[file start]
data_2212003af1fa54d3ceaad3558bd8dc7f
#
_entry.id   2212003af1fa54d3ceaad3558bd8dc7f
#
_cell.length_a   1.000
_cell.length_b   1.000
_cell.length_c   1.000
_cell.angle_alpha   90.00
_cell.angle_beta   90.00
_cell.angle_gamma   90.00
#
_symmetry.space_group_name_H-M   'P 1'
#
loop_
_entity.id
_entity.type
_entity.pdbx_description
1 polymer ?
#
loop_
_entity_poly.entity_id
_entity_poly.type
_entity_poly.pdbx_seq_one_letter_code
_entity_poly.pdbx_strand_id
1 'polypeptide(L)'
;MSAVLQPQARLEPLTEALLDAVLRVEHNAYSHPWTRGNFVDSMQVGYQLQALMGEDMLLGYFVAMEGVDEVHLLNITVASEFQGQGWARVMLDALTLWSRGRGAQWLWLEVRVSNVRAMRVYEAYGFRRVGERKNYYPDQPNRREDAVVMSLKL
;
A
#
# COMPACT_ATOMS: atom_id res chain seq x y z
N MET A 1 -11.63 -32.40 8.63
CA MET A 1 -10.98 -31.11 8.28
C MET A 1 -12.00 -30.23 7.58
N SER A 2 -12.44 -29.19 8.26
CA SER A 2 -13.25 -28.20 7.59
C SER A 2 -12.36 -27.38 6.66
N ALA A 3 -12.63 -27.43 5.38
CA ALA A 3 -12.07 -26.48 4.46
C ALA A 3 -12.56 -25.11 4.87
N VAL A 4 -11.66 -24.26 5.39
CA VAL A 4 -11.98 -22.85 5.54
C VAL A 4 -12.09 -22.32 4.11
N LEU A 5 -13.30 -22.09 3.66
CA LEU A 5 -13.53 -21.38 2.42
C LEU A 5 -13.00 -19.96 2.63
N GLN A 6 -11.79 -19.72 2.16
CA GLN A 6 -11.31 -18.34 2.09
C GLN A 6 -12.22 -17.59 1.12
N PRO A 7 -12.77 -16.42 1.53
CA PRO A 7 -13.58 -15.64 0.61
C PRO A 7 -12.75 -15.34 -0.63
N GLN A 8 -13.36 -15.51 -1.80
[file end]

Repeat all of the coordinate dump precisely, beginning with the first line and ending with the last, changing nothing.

data_2212003af1fa54d3ceaad3558bd8dc7f
#
_entry.id   2212003af1fa54d3ceaad3558bd8dc7f
#
_cell.length_a   1.000
_cell.length_b   1.000
_cell.length_c   1.000
_cell.angle_alpha   90.00
_cell.angle_beta   90.00
_cell.angle_gamma   90.00
#
_symmetry.space_group_name_H-M   'P 1'
#
loop_
_entity.id
_entity.type
_entity.pdbx_description
1 polymer ?
#
loop_
_entity_poly.entity_id
_entity_poly.type
_entity_poly.pdbx_seq_one_letter_code
_entity_poly.pdbx_strand_id
1 'polypeptide(L)'
;MSAVLQPQARLEPLTEALLDAVLRVEHNAYSHPWTRGNFVDSMQVGYQLQALMGEDMLLGYFVAMEGVDEVHLLNITVASEFQGQGWARVMLDALTLWSRGRGAQWLWLEVRVSNVRAMRVYEAYGFRRVGERKNYYPDQPNRREDAVVMSLKL
;
A
#
# COMPACT_ATOMS: atom_id res chain seq x y z
N MET A 1 -11.63 -32.40 8.63
CA MET A 1 -10.98 -31.11 8.28
C MET A 1 -12.00 -30.23 7.58
N SER A 2 -12.44 -29.19 8.26
CA SER A 2 -13.25 -28.20 7.59
C SER A 2 -12.36 -27.38 6.66
N ALA A 3 -12.63 -27.43 5.38
CA ALA A 3 -12.07 -26.48 4.46
C ALA A 3 -12.56 -25.11 4.87
N VAL A 4 -11.66 -24.26 5.39
CA VAL A 4 -11.98 -22.85 5.54
C VAL A 4 -12.09 -22.32 4.11
N LEU A 5 -13.30 -22.09 3.66
CA LEU A 5 -13.53 -21.38 2.42
C LEU A 5 -13.00 -19.96 2.63
N GLN A 6 -11.79 -19.72 2.16
CA GLN A 6 -11.31 -18.34 2.09
C GLN A 6 -12.22 -17.59 1.12
N PRO A 7 -12.77 -16.42 1.53
CA PRO A 7 -13.58 -15.64 0.61
C PRO A 7 -12.75 -15.34 -0.63
N GLN A 8 -13.36 -15.51 -1.80